Those were all liminal times, transitions from one generally accepted paradigm towards another. Not everyone welcomed the new status. Some fought it, tooth and coffin nail. Few foresaw the changes that the new paradigm would lead to – for good or ill.
Seismologists speak of fault zones, fracture zones, deep underground. For decades, centuries, vast blocks of the earth’s crust remain locked together. And then, one day, something slips. The blocks re-align as an earthquake.
There’s an earthquake going on right now. Never before have nations all around the world acted in solidarity as they have to contain the Covid-19 virus. No one knows yet how the fault zones of culture and belief will re-align themselves.
Liminal times may feel like chaos and anarchy, inexplicable blips on a graph. In reality, they’re the labour pains of something new being born.
Copyright © 2020 by Jim Taylor. Non-profit use in congregations and study groups encouraged; links from other blogs welcomed; all other rights reserved.
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Last week’s column produced only three letters.
A local reader took offence: “Why would you purposely insult the tens, if not hundreds of thousands of Albertans living in B.C. We all know where you stand on energy issues as soon as you refer to the Oilsands as SLUDGE SANDS. Pathetic!”
Of course, the “oil sands” were known for decades as the “tar sands” until Alberta tried to change their image by changing their name. I asked the writer if he had actually held the stuff in his hands.
He replied, “I’ve held it, smelled it and have been to the extraction site numerous times! Sludge is a by-product of burning ANY oil. ‘Bituminous resource’ is the scientific name for what you refer to as sludge. It has employed hundreds of thousands of people, including thousands of B.C. workers. We won’t even get into the amount of tax dollars added to our national wealth.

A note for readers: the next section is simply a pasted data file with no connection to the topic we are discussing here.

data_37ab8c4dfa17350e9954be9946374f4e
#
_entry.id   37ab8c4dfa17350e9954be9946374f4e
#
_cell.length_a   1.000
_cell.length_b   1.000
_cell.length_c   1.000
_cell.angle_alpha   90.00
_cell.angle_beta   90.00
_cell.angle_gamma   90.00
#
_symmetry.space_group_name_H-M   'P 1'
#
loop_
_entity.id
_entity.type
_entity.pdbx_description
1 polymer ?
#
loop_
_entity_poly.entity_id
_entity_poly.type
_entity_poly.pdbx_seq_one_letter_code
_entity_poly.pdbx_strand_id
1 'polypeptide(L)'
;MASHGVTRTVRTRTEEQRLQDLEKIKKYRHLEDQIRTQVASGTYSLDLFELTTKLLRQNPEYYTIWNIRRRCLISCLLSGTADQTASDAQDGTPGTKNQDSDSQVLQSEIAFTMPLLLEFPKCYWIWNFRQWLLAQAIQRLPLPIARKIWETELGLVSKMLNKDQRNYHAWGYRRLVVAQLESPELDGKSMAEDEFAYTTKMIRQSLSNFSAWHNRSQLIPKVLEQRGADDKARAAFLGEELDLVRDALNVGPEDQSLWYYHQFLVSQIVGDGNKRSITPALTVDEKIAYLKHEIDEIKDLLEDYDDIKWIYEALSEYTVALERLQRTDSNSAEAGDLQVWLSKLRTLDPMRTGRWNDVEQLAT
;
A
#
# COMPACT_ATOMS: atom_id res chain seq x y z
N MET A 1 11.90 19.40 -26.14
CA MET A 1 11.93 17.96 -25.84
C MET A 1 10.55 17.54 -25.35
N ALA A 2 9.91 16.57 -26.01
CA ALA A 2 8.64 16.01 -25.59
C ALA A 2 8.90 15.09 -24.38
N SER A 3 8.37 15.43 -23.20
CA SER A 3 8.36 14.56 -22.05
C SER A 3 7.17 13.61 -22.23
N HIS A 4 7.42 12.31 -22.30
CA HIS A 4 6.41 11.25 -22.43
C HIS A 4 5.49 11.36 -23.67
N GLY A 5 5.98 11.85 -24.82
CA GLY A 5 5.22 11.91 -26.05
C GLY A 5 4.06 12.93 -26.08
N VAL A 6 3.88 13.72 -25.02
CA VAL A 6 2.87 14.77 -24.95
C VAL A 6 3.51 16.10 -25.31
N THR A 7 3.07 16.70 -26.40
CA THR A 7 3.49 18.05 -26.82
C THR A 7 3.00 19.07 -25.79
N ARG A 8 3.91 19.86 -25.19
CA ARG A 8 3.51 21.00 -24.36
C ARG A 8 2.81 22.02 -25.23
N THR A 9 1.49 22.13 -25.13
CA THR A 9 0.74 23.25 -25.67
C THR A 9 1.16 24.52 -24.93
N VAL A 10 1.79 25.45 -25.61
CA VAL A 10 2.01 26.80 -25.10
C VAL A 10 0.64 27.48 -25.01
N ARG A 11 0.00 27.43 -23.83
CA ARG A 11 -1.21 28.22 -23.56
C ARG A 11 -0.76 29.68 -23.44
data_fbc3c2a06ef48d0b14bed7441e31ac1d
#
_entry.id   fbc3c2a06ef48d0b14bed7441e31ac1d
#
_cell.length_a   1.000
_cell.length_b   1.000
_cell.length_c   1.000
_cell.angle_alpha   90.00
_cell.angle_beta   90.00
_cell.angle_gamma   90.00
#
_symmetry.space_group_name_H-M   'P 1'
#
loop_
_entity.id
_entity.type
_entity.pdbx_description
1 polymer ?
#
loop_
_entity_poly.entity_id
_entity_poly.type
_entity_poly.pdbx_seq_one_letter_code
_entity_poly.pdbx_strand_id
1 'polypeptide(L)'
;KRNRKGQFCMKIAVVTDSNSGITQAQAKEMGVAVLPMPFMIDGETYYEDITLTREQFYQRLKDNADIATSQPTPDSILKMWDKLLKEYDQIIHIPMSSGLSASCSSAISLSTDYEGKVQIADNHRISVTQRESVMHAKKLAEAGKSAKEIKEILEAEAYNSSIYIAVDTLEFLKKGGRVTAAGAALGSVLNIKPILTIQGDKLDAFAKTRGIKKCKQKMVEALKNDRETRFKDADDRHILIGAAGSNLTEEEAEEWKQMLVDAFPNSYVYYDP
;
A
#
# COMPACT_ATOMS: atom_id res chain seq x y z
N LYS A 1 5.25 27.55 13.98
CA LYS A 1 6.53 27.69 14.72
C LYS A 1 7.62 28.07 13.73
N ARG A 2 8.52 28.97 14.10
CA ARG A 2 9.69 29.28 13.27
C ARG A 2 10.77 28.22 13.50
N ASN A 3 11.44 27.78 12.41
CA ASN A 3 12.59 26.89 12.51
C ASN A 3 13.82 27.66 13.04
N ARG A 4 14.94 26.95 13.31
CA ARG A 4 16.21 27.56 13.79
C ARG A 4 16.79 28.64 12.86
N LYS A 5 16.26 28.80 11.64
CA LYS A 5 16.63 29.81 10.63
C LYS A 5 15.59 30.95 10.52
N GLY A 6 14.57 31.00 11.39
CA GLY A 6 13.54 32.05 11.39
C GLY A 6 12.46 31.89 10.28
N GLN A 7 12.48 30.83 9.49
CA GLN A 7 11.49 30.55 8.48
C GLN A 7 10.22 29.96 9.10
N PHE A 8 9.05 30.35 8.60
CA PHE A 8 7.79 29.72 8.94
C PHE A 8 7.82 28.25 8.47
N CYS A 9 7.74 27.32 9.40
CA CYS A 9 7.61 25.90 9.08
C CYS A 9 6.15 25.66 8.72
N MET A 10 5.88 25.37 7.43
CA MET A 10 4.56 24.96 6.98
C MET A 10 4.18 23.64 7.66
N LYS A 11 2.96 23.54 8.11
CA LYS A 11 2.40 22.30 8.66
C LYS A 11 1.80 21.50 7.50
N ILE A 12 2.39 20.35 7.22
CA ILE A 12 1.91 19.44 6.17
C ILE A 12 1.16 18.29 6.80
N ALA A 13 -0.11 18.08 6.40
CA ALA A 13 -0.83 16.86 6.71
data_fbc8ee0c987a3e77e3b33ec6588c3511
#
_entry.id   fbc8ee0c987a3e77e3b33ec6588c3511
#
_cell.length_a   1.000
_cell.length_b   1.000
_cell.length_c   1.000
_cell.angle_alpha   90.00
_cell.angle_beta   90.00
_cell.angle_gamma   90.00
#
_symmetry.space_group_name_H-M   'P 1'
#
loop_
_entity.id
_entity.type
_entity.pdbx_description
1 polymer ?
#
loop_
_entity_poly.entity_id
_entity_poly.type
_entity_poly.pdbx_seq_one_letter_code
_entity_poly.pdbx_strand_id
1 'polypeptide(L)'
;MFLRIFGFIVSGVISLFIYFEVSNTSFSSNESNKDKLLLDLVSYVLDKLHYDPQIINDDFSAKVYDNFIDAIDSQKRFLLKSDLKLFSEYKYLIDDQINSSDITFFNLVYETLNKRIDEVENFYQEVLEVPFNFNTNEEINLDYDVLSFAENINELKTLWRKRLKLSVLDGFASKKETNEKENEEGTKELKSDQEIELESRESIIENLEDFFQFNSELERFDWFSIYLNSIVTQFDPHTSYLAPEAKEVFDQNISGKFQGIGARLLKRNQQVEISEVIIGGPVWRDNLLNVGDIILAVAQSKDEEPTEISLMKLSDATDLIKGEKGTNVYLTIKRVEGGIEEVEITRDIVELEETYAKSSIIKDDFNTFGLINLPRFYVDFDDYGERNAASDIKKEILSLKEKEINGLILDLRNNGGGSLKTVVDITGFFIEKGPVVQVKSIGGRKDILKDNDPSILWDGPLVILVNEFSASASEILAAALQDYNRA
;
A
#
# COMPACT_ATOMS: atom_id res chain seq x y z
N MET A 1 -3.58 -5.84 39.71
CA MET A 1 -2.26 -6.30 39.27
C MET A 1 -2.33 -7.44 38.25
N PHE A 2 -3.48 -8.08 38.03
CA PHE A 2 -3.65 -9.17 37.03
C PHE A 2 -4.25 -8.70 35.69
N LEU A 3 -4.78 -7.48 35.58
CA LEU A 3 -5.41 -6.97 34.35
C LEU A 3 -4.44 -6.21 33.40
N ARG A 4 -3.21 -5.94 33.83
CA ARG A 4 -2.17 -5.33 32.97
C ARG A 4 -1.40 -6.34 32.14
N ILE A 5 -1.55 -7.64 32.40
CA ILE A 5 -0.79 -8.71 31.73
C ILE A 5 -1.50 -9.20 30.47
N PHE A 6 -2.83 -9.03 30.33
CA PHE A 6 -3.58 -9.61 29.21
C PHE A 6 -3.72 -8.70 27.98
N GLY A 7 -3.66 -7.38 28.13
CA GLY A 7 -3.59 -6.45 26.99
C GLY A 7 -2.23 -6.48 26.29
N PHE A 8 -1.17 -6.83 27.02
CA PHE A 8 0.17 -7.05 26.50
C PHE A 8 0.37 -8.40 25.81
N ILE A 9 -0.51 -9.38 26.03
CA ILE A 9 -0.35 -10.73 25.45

“Back to my main point. Your blathering words tell us all we need to know about your stand on Canada’s resources.”
Frank Martens commented on the plunging economy: “A close relative of ours is on the verge of bankruptcy because of the present economic situation. Our whole family is banding together to see if we can help him by remortgaging our properties and buying his property to protect him from losing both business and building. We contacted our banks and the best they could do for us was offer a mortgage at 3.9%, despite the Central Bank’s lending rate at near zero percent. It looks as if the big banks are still looking for blood. I haven’t heard of any of the CEO’s of these banks willing to reduce their incomes at this time of ‘love thy neighbour’.”
Tom Watson: “Your comments about oil being totally worthless in a stalled economy are true. In Guelph, I can currently buy gasoline for 74 cents a gallon, some 63 cents lower than what it was two years ago. But it doesn't help much when I can't go anywhere. I'd gladly pay at least $1.00 if I could go someplace. And I, like you, am skeptical that turning off the oil tap will benefit the environment all that much. Transportation is still needed, so what will fuel its engines? Electric power? For one thing, we're nowhere near having the generation capacity to make anything other than a very gradual transition. In the meantime...what?”
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Wayne Irwin's “Churchweb Canada,” is an inexpensive service for any congregation wanting to develop a web presence, with free consultation. http://wwwDOTchurchwebcanadaDOTca. He set up my webpage, and he doesn’t charge enough.